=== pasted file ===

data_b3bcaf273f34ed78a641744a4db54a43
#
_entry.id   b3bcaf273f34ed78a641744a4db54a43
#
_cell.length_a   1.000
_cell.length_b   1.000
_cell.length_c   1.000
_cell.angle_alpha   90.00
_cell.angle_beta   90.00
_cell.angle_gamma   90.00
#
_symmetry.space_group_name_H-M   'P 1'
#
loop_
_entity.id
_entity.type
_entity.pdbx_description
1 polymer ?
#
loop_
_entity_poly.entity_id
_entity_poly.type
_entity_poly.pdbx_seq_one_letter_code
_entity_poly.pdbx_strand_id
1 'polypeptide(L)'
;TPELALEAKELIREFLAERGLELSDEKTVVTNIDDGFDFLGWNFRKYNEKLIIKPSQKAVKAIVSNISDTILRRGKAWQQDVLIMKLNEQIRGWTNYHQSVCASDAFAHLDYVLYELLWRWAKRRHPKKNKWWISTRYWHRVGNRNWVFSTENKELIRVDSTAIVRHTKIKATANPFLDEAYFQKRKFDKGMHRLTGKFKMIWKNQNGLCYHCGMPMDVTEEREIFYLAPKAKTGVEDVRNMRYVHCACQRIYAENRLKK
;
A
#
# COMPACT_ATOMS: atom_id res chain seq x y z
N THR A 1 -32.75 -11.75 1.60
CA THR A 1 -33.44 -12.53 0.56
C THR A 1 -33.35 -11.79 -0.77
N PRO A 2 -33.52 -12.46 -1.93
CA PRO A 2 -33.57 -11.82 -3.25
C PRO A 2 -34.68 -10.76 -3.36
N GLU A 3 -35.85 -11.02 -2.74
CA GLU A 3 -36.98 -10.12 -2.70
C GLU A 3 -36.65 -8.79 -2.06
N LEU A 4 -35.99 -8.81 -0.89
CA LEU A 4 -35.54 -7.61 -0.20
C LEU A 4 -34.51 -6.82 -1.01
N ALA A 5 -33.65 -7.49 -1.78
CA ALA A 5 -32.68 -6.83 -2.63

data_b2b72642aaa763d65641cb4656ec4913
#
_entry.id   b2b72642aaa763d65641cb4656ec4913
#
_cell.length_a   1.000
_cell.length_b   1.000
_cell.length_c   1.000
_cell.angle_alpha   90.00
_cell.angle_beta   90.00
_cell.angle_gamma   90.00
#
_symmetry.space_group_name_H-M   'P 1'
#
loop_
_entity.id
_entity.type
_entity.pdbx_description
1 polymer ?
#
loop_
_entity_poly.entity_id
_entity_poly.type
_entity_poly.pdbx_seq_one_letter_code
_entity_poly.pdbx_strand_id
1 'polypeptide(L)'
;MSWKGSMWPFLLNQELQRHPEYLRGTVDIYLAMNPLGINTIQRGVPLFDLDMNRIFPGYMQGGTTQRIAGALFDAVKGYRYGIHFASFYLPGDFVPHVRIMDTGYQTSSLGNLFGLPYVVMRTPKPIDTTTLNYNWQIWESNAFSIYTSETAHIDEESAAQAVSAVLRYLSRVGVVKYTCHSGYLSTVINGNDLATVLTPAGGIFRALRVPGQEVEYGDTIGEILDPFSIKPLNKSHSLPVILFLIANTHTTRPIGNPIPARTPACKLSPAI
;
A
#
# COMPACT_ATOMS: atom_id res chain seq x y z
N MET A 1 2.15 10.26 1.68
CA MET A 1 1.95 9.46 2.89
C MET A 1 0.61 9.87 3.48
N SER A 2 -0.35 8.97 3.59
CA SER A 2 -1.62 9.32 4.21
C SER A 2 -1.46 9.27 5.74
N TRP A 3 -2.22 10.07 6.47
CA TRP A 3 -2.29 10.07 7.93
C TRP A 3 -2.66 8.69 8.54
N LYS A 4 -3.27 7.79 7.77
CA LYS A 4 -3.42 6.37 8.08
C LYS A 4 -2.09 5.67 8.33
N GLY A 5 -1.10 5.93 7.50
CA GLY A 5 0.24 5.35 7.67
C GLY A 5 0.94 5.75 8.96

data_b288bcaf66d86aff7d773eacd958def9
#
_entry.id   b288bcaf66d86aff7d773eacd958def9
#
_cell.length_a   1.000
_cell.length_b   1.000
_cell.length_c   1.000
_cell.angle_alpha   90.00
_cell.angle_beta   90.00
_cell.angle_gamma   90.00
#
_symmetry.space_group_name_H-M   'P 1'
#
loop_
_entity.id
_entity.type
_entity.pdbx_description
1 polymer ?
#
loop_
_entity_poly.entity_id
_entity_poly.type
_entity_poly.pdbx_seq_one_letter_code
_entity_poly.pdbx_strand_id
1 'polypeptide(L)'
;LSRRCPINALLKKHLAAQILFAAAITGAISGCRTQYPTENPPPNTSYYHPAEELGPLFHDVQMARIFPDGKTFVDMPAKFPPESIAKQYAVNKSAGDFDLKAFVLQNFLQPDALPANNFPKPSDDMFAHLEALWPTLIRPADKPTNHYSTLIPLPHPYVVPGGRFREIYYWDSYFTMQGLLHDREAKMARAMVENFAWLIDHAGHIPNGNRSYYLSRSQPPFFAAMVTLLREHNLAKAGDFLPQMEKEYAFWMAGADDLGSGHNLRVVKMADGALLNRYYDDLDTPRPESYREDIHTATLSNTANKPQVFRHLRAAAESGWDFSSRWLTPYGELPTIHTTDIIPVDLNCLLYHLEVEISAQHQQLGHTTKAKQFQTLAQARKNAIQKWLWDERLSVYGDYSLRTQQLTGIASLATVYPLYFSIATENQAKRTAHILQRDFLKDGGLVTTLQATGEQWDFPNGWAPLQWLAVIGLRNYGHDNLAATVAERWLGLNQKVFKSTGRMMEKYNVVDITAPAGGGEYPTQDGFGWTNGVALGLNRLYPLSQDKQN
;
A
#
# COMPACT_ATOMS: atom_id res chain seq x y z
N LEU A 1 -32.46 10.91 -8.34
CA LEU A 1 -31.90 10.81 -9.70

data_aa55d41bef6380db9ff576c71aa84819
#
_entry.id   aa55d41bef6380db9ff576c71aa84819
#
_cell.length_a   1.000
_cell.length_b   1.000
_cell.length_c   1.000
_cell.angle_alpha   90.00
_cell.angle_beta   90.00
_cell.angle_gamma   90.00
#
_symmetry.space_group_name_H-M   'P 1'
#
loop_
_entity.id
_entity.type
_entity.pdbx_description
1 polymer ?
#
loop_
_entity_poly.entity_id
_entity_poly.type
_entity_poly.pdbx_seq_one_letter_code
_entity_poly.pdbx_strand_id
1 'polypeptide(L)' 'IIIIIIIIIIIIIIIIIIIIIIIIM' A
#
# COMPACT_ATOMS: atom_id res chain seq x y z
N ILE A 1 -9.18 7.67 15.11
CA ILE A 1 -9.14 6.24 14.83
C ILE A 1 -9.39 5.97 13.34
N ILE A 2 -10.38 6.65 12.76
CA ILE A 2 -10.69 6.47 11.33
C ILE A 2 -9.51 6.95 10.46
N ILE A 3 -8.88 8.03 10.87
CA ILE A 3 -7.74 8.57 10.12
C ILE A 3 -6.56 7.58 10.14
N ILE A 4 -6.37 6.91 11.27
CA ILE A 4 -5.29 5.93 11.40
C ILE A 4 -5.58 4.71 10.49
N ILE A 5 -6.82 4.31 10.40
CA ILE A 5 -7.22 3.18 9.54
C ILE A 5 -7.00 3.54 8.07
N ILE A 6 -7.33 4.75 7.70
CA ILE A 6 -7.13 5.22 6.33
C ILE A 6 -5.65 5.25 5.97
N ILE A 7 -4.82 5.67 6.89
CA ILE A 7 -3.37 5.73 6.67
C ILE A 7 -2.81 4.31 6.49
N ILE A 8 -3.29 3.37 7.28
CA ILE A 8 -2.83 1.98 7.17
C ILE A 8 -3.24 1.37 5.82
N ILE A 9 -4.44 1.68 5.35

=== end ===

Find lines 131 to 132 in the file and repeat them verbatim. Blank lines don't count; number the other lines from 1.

_cell.angle_gamma   90.00
#